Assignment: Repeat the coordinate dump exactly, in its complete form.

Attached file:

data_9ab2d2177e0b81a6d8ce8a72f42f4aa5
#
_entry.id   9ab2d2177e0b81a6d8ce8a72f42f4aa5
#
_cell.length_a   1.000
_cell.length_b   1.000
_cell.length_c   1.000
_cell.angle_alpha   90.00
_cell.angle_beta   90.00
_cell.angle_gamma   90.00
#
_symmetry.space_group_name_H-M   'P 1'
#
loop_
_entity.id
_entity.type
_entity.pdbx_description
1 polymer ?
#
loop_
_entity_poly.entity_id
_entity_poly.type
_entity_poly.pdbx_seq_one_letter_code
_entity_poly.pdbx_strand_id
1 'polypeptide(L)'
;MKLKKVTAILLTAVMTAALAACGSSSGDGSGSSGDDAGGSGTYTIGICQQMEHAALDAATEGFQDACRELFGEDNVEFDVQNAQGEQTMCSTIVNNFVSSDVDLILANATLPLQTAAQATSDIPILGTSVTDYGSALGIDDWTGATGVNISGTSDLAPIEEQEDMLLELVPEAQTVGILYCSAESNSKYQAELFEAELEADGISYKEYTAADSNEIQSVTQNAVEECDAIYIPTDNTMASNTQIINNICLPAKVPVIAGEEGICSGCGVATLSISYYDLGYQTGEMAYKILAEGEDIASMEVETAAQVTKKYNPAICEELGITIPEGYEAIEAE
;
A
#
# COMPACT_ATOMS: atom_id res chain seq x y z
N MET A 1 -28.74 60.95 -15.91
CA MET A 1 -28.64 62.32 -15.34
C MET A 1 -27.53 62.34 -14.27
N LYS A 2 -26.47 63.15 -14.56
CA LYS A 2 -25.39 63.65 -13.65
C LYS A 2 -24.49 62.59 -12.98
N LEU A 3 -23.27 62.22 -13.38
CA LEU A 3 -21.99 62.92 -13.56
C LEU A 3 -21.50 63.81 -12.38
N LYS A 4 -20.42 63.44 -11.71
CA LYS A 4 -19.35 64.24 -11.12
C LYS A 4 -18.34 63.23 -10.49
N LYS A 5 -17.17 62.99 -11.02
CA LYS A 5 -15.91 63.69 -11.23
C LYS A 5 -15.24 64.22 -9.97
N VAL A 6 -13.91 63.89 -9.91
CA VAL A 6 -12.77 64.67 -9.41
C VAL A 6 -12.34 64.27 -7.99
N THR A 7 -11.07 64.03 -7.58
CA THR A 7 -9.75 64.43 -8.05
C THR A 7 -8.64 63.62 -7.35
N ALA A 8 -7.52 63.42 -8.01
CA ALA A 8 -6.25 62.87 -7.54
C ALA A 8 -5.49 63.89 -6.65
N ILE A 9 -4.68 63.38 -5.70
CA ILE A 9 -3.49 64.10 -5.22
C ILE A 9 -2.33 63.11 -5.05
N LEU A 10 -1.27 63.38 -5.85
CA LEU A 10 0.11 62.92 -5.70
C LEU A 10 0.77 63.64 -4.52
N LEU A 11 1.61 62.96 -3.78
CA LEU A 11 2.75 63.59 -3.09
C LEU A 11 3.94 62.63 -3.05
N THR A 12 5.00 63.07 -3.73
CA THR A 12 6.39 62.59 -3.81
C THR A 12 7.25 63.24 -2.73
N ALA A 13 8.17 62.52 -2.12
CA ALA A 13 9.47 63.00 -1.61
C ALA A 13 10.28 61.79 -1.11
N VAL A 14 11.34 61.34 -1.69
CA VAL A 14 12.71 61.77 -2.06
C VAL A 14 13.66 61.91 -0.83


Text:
data_9ab2d2177e0b81a6d8ce8a72f42f4aa5
#
_entry.id   9ab2d2177e0b81a6d8ce8a72f42f4aa5
#
_cell.length_a   1.000
_cell.length_b   1.000
_cell.length_c   1.000
_cell.angle_alpha   90.00
_cell.angle_beta   90.00
_cell.angle_gamma   90.00
#
_symmetry.space_group_name_H-M   'P 1'
#
loop_
_entity.id
_entity.type
_entity.pdbx_description
1 polymer ?
#
loop_
_entity_poly.entity_id
_entity_poly.type
_entity_poly.pdbx_seq_one_letter_code
_entity_poly.pdbx_strand_id
1 'polypeptide(L)'
;MKLKKVTAILLTAVMTAALAACGSSSGDGSGSSGDDAGGSGTYTIGICQQMEHAALDAATEGFQDACRELFGEDNVEFDVQNAQGEQTMCSTIVNNFVSSDVDLILANATLPLQTAAQATSDIPILGTSVTDYGSALGIDDWTGATGVNISGTSDLAPIEEQEDMLLELVPEAQTVGILYCSAESNSKYQAELFEAELEADGISYKEYTAADSNEIQSVTQNAVEECDAIYIPTDNTMASNTQIINNICLPAKVPVIAGEEGICSGCGVATLSISYYDLGYQTGEMAYKILAEGEDIASMEVETAAQVTKKYNPAICEELGITIPEGYEAIEAE
;
A
#
# COMPACT_ATOMS: atom_id res chain seq x y z
N MET A 1 -28.74 60.95 -15.91
CA MET A 1 -28.64 62.32 -15.34
C MET A 1 -27.53 62.34 -14.27
N LYS A 2 -26.47 63.15 -14.56
CA LYS A 2 -25.39 63.65 -13.65
C LYS A 2 -24.49 62.59 -12.98
N LEU A 3 -23.27 62.22 -13.38
CA LEU A 3 -21.99 62.92 -13.56
C LEU A 3 -21.50 63.81 -12.38
N LYS A 4 -20.42 63.44 -11.71
CA LYS A 4 -19.35 64.24 -11.12
C LYS A 4 -18.34 63.23 -10.49
N LYS A 5 -17.17 62.99 -11.02
CA LYS A 5 -15.91 63.69 -11.23
C LYS A 5 -15.24 64.22 -9.97
N VAL A 6 -13.91 63.89 -9.91
CA VAL A 6 -12.77 64.67 -9.41
C VAL A 6 -12.34 64.27 -7.99
N THR A 7 -11.07 64.03 -7.58
CA THR A 7 -9.75 64.43 -8.05
C THR A 7 -8.64 63.62 -7.35
N ALA A 8 -7.52 63.42 -8.01
CA ALA A 8 -6.25 62.87 -7.54
C ALA A 8 -5.49 63.89 -6.65
N ILE A 9 -4.68 63.38 -5.70
CA ILE A 9 -3.49 64.10 -5.22
C ILE A 9 -2.33 63.11 -5.05
N LEU A 10 -1.27 63.38 -5.85
CA LEU A 10 0.11 62.92 -5.70
C LEU A 10 0.77 63.64 -4.52
N LEU A 11 1.61 62.96 -3.78
CA LEU A 11 2.75 63.59 -3.09
C LEU A 11 3.94 62.63 -3.05
N THR A 12 5.00 63.07 -3.73
CA THR A 12 6.39 62.59 -3.81
C THR A 12 7.25 63.24 -2.73
N ALA A 13 8.17 62.52 -2.12
CA ALA A 13 9.47 63.00 -1.61
C ALA A 13 10.28 61.79 -1.11
N VAL A 14 11.34 61.34 -1.69
CA VAL A 14 12.71 61.77 -2.06
C VAL A 14 13.66 61.91 -0.83